Easthampton schools make masks optional

  • Pepin School, at 4 Park Street in Easthampton. GAZETTE FILE PHOTO

Staff Writer
Published: 3/9/2022 8:47:14 PM
Modified: 3/9/2022 8:46:41 PM

EASTHAMPTON — The School Committee adopted a mask-optional policy at a nearly three-hour virtual meeting Tuesday night with more than 100 people tuning in.  

The updated policy replaces Easthampton Public Schools’ existing policy requiring all students and staff to wear masks in line with guidance and recommendations from the U.S. Centers for Disease Control, the Department of Elementary and Secondary Education and the state Department of Public Health.

“Individuals who are vaccinated are not required to wear a mask, but may do so if desired,” according to the policy. “Students and staff returning from five-day quarantine following a positive COVID-19 test must follow strict mask use, other than when eating, drinking or outside, and conduct active monitoring for symptoms, through day 10 of exposure.” 

The policy went into effect Wednesday. 

Approval of the change was not a unanimous decision as School Committee Chairwoman Cynthia Kwiecinski cast the lone dissenting vote, citing concerns for students and staff at the three elementary schools. Committee member Shannon Dunham was absent. 

“I know the city is unmasked, but there is a huge difference between walking into a store and sitting in a classroom with unmasked people for six hours a day,” Kwiecinski said. 

While committee member Megan Harvey voted in favor of the updated policy, she said she wished the policy did not go into effect the day immediately following the meeting so that families would have time to discuss the change. 

Kwiecinski also suggested waiting until the end of the month to adopt a new policy noting that other school districts like Springfield were taking a similar approach or even putting a policy in place for the middle and high schools and waiting for the elementary schools until the end of the month. 

“I’m really concerned about the older buildings; we have one of the oldest buildings in the state. We built a new school because ours were outdated. So that’s a big concern for me,” she said. 

Superintendent Allison LeClair disagreed vehemently with adopting a policy that affected only a portion of the district. 

“I want to be clear: The administration in Easthampton is not interested in a separate mask decision for different grade levels,” said LeClair. “We do not want to micromanage that as a school district. If I have a family has an elementary-age child that’s required to wear a mask and a middle-schooler that is not required to wear a mask, that’s going to be a nightmare for our administrative team to handle.”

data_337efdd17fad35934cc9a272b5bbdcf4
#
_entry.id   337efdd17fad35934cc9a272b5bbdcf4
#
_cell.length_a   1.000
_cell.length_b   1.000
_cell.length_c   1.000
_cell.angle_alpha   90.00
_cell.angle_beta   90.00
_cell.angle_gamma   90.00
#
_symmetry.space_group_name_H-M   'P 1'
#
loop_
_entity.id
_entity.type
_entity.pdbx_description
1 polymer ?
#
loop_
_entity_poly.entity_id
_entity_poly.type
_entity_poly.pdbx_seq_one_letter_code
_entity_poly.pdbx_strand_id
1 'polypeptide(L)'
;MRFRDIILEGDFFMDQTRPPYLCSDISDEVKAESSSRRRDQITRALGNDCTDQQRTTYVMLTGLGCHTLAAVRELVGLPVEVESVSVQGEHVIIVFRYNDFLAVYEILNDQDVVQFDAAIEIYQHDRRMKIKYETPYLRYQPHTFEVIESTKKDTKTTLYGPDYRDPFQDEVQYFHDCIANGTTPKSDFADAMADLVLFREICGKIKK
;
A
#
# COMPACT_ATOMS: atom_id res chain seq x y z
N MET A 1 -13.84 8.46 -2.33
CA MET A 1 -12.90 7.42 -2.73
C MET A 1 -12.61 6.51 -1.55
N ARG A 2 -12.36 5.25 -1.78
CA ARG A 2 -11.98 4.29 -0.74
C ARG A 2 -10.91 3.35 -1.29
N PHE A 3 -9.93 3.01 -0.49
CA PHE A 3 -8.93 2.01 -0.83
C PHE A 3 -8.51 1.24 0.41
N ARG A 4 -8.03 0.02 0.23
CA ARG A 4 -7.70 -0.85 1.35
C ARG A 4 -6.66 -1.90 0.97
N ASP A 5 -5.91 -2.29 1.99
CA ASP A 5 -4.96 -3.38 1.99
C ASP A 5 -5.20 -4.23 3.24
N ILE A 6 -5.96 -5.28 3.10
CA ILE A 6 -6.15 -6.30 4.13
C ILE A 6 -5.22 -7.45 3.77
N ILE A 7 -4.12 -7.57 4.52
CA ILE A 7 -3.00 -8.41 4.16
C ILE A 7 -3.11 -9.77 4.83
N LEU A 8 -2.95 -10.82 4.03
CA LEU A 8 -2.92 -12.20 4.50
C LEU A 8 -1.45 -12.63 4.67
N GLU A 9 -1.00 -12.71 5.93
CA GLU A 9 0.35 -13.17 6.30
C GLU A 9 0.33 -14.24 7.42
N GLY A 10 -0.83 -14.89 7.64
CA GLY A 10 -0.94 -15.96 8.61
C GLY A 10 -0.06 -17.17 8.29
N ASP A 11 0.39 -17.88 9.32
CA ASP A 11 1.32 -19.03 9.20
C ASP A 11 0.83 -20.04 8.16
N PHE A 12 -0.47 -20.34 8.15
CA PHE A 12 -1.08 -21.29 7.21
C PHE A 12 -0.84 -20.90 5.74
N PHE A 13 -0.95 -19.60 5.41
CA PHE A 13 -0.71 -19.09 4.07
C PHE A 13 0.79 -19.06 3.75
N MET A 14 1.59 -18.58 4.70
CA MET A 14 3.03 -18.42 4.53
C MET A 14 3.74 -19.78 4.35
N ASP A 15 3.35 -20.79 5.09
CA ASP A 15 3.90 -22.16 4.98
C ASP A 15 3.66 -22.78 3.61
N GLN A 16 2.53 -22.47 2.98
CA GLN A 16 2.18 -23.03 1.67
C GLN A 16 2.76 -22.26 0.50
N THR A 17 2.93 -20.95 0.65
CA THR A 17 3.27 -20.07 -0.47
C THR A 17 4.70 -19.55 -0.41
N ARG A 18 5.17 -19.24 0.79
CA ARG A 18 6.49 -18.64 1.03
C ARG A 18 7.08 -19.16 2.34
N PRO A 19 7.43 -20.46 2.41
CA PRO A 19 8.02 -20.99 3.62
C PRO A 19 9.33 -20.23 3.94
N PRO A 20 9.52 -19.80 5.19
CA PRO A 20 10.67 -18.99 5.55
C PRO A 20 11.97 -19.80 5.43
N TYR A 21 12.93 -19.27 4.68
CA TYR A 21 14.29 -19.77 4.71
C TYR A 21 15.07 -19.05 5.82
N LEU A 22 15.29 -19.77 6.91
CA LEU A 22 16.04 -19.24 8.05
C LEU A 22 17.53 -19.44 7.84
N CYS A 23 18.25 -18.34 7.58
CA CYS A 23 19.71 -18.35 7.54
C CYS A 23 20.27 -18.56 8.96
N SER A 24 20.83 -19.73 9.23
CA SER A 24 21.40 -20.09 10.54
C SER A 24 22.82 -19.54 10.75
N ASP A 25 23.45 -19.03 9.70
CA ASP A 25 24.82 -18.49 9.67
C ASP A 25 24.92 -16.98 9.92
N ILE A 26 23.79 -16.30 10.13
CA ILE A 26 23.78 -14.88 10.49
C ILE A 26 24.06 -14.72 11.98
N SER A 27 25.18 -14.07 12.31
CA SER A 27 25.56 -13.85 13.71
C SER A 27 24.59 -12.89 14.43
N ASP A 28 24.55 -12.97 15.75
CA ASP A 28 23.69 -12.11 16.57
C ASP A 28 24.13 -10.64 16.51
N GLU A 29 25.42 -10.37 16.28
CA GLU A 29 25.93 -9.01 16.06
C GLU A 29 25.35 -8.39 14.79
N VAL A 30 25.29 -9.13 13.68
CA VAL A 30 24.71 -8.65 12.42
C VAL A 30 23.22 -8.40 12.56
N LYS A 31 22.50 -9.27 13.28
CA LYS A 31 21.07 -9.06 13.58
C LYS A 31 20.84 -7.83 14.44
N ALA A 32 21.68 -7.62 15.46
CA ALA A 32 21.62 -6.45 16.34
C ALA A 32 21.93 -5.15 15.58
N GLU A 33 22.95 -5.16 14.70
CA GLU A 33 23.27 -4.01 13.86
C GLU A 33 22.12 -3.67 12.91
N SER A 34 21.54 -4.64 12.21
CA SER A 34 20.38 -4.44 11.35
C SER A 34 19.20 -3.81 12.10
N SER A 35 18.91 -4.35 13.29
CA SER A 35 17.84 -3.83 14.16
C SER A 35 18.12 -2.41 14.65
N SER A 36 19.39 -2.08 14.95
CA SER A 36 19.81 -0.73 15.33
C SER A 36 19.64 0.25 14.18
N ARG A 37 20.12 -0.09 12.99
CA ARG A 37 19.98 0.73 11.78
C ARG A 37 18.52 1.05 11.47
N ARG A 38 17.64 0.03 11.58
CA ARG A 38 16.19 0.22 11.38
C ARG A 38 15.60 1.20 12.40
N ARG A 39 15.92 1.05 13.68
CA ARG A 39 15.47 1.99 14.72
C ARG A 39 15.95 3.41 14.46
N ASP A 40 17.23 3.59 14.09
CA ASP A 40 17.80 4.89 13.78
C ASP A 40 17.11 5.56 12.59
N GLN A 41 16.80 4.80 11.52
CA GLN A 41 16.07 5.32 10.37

The meeting, which extended beyond 2½ hours, began with a public comment period that was almost solely dedicated to discussion on the mask mandate. Harvey also noted that she received a significant amount of community correspondence, much of which touched on the mask policy. 

“Please remove the masks, make it optional. … Let the others go free,” said resident Shelly Fournier, recommending that people watch a YouTube video of an open dialogue that Florida Gov. Ron DeSantis had hosted. “They in Florida do not recommend any COVID shots for a healthy kid, they are really against this.” 

Jean Pao Wilson, who said she is a clinical psychologist and a resident of Easthampton for the past two decades, questioned why the mandate remained in place when the city’s as well as the state Department of Education and Secondary Education’s had expired, and suggested that the reason it remained in place was a monetary gain for the school district. She also alleged that the mandate went against the U.S. Constitution and the Nuremberg Code. 

A speaker who identified himself as ninth-grade student had a different opinion, citing the American Academy of Physical Medicine and Rehabilitation as well as statistics from the Washington Post. He spoke about how stressful it was to see his classmates and even a few teachers not wearing masks properly. 

“I’ve been talking to other students and many of us agree that the mask mandate needs to stay in place,” the student said during the meeting. “In research, I’ve found that this is definitely the case as omicron (the latest coronavirus variant) is most certainly not the end.”

For those students and staff who choose to continue wearing masks, committee members advocated a need to ensure that kids felt safe and protected.  With the updated policy, masks will still be required in all school health offices. 

The policy also strongly recommends that individuals who remain unvaccinated or are otherwise immunocompromised wear face coverings in school buildings, and on school grounds, even when social distancing is observed. 

Emily Thurlow can be reached at ethurlow@gazettenet.com.


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